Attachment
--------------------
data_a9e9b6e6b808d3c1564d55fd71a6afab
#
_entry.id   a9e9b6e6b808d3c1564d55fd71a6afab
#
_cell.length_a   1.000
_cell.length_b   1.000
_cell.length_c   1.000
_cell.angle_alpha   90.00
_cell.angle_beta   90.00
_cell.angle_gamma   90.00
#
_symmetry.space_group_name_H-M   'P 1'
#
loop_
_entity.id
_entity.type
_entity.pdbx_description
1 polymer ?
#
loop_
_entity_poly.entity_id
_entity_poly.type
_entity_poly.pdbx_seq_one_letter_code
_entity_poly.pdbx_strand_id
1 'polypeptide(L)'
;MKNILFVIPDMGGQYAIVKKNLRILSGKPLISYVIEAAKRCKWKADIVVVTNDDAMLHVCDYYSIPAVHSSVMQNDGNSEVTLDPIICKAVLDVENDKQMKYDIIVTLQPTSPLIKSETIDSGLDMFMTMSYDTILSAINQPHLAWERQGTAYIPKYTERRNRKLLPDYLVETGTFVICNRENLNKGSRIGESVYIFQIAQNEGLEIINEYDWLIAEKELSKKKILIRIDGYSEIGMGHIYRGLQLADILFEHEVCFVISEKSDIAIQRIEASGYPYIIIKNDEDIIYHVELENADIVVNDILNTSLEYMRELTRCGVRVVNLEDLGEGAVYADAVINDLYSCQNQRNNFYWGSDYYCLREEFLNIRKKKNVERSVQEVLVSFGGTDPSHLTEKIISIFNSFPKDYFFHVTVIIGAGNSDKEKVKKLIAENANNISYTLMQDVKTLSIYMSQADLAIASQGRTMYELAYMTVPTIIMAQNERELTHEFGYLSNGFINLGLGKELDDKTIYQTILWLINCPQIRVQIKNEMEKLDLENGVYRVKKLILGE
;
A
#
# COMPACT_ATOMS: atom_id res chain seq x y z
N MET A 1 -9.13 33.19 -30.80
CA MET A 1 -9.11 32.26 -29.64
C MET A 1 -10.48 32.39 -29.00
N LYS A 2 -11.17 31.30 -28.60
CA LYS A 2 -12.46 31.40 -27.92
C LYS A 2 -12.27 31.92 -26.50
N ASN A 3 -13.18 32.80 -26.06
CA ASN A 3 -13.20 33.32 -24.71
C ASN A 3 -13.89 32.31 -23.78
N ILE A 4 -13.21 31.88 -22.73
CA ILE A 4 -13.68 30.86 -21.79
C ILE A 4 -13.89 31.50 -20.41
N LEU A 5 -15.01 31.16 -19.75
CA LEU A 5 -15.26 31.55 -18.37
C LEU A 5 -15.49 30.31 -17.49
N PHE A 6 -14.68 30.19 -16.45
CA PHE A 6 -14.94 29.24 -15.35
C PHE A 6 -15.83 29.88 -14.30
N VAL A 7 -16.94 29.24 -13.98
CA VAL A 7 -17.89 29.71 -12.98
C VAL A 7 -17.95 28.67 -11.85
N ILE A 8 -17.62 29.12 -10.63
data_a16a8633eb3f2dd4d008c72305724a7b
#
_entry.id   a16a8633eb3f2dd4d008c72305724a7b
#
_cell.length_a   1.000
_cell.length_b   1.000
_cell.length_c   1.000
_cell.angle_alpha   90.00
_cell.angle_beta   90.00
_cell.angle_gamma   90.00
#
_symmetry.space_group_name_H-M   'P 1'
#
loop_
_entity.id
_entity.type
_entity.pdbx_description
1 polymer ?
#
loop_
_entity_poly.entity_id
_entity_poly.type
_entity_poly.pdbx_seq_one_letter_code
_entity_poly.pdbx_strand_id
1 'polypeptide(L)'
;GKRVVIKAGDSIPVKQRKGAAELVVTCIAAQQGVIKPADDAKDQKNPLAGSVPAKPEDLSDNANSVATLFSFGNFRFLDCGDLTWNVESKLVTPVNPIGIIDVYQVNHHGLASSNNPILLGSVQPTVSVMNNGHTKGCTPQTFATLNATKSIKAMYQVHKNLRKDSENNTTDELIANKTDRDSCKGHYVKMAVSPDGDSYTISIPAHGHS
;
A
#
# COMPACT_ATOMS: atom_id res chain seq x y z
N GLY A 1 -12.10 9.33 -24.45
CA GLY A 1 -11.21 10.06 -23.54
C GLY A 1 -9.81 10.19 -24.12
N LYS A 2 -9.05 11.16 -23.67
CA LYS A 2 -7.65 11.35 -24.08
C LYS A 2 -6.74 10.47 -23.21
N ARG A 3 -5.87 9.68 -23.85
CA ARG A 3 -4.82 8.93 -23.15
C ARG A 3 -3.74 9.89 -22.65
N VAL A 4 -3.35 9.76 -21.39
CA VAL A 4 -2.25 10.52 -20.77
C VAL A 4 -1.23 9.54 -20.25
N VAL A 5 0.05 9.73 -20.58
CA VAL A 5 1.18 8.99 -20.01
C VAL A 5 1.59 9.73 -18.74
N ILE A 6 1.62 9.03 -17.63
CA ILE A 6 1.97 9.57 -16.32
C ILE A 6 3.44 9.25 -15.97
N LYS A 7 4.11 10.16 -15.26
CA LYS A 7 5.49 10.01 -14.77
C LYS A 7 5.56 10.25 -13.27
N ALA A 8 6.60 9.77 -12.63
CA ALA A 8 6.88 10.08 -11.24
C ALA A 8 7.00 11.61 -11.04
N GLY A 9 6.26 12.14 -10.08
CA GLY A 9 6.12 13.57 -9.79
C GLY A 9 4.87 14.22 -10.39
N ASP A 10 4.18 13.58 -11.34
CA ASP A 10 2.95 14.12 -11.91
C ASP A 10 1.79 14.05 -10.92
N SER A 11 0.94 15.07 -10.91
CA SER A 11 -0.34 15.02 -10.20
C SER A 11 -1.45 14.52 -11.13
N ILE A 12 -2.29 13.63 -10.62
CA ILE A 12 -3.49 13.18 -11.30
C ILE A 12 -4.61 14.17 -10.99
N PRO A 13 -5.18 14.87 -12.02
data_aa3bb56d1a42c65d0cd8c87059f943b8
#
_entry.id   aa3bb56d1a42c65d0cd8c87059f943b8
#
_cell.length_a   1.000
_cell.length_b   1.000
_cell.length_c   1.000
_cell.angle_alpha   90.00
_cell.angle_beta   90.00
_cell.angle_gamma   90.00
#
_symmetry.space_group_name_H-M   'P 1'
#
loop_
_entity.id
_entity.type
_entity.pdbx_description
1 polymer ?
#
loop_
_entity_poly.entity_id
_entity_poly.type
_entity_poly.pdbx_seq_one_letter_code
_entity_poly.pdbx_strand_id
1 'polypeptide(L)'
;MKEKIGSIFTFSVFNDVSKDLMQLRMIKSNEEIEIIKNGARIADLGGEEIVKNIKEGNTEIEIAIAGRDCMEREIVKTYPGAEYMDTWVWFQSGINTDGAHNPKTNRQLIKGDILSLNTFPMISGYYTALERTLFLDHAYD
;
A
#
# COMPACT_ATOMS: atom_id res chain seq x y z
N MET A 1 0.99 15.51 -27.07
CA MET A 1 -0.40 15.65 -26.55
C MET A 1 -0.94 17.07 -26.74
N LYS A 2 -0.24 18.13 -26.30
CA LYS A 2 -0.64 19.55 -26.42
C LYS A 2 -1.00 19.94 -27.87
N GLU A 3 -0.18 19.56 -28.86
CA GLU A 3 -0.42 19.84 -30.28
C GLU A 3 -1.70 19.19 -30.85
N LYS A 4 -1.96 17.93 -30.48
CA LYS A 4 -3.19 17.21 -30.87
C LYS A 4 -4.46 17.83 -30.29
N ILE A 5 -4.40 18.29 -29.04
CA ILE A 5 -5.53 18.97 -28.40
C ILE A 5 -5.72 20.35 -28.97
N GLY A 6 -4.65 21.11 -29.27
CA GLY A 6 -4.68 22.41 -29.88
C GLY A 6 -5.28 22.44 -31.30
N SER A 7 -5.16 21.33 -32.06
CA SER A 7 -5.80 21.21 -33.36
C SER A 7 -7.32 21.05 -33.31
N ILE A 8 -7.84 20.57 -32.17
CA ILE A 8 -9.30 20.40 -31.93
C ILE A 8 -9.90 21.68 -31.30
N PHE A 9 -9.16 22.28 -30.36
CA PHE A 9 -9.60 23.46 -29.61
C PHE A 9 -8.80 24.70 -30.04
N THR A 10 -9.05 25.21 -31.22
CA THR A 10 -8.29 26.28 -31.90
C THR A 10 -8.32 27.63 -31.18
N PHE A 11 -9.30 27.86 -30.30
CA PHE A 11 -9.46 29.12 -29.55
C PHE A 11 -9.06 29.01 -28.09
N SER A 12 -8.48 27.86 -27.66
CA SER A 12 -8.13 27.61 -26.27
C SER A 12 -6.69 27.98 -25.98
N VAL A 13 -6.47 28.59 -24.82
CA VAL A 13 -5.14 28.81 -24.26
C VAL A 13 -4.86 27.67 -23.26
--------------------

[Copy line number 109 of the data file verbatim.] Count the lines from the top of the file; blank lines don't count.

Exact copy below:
C GLY A 9 4.87 14.22 -10.39